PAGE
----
By Victoria Sanchez

It finally happened. After weeks of staring at the perpetual Oregon rain, it’s finally time for the sun to shine. While the rain does help to supply the bounty of agricultural products we grow here in Oregon, the sun encourages us to get out and experience everything our state has to offer. And the Willamette Valley is an excellent first stop.

The Willamette Valley’s list of significant agricultural commodities is longer than any other region in the state. From apples, blueberries, and hazelnuts to hops and, of course, wine grapes, the Willamette Valley is chock-full of tasty treats. And that’s a major reason why the South Willamette Valley Food Trail was started. Launched in April 2019, this regional food trail was organized by Travel Oregon as a way to highlight all the locally grown products that continue to help the economy of Lane County.

“This was started to really highlight the awesome Oregon bounty that we have here,” says Stephen Hoshaw, senior director of tourism for Travel Lane County. “And the food trail helps to really tell that story of the food cycle we have here in the state. With the variety of local food options that we have, especially in the Eugene and Lane County area, we’re pretty lucky. That’s why there are so many different businesses on the brochures.”

From farms and wineries to restaurants, the food trail consists of 58 businesses that grow, make, or produce local food and beverage products in central Lane County. In order to be listed on the food trail, restaurants have to be using at least 50 percent locally sourced products, with the requirements varying for other types of businesses. Visitors can follow the food trail by picking up a brochure at participating businesses or downloading the online guide, which consists of a map and a list of all the places to visit.

On the South Willamette Valley Food Trail, expect delicious food and craft beverages, along with experiences such as farm tours or U-pick opportunities. “With so many farms here that offer U-pick, we really wanted to tie them together and highlight that as a cool experience while folks are here,” Hoshaw says.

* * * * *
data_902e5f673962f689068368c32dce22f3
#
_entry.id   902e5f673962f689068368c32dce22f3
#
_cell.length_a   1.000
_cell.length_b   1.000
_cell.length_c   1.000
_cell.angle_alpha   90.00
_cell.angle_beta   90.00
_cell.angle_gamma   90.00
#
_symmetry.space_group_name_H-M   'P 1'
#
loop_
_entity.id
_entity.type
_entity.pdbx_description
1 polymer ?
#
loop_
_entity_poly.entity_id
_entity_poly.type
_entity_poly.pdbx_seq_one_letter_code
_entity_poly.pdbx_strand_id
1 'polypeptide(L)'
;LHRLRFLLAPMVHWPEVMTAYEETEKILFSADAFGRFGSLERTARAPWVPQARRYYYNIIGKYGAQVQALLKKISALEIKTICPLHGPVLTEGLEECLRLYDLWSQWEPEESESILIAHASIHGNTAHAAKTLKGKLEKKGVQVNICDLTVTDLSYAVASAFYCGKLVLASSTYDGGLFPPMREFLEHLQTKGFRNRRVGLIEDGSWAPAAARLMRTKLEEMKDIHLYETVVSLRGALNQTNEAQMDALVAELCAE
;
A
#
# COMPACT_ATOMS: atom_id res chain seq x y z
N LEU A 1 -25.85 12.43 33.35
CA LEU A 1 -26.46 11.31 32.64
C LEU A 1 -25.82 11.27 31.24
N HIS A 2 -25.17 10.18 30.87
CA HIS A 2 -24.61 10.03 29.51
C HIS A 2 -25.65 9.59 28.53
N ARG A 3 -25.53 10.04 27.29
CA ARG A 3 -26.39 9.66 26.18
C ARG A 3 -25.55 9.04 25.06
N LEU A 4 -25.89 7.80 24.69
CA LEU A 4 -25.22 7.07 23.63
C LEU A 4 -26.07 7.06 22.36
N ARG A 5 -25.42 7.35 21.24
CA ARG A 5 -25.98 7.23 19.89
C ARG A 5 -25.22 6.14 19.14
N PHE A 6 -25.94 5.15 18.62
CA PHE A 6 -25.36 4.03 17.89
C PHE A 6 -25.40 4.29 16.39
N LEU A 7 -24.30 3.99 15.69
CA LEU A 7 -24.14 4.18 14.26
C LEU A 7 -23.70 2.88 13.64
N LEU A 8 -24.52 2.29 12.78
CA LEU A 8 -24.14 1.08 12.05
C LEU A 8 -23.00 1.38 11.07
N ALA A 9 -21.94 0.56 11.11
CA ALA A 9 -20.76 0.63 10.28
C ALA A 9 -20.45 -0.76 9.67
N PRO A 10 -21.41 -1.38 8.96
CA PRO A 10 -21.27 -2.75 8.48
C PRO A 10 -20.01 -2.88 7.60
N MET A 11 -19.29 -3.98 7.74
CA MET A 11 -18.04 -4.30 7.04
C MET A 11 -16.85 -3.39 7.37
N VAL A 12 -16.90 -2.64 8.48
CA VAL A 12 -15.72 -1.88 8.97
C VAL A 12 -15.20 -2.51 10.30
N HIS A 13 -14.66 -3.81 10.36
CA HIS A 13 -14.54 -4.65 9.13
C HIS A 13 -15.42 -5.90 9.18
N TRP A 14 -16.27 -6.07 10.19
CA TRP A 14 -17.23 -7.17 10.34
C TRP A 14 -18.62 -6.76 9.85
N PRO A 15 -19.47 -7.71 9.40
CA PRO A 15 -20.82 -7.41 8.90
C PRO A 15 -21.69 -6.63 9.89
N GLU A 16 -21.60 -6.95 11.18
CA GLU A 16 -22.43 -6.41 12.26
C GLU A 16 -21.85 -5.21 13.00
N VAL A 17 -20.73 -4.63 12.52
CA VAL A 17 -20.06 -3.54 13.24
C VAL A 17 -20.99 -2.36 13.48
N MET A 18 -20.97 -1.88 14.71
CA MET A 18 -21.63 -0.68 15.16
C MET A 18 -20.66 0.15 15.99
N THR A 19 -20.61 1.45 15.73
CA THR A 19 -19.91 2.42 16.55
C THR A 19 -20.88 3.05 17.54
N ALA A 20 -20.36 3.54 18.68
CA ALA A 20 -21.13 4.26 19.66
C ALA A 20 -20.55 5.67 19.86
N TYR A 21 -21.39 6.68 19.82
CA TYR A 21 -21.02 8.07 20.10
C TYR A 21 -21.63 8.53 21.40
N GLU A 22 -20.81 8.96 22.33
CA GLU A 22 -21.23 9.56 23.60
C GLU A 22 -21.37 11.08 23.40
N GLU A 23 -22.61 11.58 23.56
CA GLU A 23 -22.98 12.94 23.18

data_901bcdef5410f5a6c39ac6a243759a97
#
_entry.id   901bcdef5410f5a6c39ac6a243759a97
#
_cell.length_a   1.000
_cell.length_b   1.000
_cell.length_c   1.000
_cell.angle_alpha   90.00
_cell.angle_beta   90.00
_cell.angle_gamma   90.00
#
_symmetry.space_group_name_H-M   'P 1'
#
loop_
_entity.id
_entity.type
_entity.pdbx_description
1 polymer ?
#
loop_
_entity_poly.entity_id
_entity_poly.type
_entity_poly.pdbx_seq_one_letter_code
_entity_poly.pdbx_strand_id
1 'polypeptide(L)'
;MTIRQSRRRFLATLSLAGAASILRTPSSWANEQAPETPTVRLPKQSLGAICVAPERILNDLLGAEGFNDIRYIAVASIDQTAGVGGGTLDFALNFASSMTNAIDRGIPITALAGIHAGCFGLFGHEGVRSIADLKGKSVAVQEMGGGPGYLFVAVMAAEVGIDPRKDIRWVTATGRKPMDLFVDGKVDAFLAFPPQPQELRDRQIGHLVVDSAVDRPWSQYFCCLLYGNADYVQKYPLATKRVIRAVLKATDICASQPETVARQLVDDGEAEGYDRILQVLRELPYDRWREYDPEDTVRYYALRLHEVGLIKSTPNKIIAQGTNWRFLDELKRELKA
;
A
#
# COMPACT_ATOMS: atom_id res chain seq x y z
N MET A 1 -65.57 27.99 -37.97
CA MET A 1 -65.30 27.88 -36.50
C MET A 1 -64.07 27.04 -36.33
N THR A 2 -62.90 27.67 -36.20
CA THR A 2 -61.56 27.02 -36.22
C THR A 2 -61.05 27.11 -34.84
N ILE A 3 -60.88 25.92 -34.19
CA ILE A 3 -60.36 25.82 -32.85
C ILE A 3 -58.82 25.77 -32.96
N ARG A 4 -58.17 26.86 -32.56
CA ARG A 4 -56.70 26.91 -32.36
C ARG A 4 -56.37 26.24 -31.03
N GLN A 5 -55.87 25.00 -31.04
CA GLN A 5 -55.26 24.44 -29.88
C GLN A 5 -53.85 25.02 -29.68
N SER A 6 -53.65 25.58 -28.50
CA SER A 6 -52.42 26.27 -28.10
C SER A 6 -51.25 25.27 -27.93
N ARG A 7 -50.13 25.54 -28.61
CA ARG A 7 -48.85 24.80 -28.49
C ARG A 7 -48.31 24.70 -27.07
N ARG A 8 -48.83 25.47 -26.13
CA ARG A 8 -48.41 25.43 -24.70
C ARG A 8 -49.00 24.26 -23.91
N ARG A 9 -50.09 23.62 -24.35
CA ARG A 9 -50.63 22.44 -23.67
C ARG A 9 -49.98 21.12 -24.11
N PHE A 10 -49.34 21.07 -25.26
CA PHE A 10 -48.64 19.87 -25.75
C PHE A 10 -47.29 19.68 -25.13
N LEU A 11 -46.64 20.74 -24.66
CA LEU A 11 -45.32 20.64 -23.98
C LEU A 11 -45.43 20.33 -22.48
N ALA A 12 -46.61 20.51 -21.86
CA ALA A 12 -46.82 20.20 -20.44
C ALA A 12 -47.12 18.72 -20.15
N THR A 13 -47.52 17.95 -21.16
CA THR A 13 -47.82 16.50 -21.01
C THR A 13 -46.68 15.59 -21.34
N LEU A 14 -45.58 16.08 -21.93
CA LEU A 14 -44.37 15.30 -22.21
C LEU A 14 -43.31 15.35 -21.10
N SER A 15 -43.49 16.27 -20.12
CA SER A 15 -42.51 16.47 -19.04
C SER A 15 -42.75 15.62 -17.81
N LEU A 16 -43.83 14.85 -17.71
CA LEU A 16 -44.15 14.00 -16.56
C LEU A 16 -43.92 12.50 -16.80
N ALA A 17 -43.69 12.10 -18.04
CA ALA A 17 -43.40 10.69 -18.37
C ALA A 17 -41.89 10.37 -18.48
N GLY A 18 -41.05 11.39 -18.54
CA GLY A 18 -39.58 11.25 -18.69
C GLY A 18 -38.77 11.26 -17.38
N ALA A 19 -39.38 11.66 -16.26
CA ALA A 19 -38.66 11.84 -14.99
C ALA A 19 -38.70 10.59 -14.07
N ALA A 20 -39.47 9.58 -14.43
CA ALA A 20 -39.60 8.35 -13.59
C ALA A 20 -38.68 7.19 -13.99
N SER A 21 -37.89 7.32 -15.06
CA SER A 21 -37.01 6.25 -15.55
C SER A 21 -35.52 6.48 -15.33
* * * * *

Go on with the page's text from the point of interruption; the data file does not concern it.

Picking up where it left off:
“What I’ve heard from businesses about being on this food trail is that they like the exposure to visitors who are interested in the local food scene,” says Jeff Malik, destination development manager for Travel Lane County. “Especially farms and wineries. The Willamette Valley gets a lot of wine attention, and people who like wine often are also interested in local foods.”

“A lot of times, these farms aren’t reaching the same audiences that wineries are,” Malik says. “But because the farms are on this trail along with those wineries, when visitors are at a winery and they see the food trail brochure, they see there’s a farm right down the street . . . and that brings new customers to everyone.”

Businesses are now working together because they found each other through the trail. “Party Downtown buys products from three other businesses that are on the food trail in order to create some of their really iconic dishes,” Malik says. “And that, I think, is the real story behind all of this.”

Travel Oregon has organized multiple food trails in the state. This crossover of businesses is what makes the South Willamette Food Trail stand out.

“I think when we work together as a rural business community, we can, a lot of times, create synergy,” says Jack Richardson of Organic Redneck Growers (now known as Upriver Organics). “The food trail dovetails with what we already see happening, which is people out for a drive in the country—maybe going to the lavender festival or the wooden boat festival—and they combine that trip with a trip to a farm and maybe U-pick some berries.”

Visitors to Organic Redneck Growers can taste-test a variety of melons—yellow, red, white, and even pink watermelons in the summer—or brave the garlic tastings in the fall.

“We’re just trying to highlight what we have because it’s pretty unique, but also it’s a vehicle for education,” Richardson says. “If people come out and actually see how things are grown and meet the people who grow it and see it growing, I think it changes their appreciation and it creates a little bit more of a story behind the foods they eat.”

This summer, if you’re looking for a weekend getaway, look no further than right here in the Willamette Valley. From savoring hazelnut-encrusted salmon to drinking award-winning wine and beer to spending an afternoon on the farm getting to know the chickens who help make your omelet and picking blueberries right off the bush, the South Willamette Valley Food Trail has it all.

“It’s a year-round experience,” Malik says. “You’re going to get different products, different meals, different wines in all four seasons, so there’s something to be found no matter what time of the year you go out and explore the food trail.”

For a full list of farms and eateries, visit the Eugene Cascades and Coast website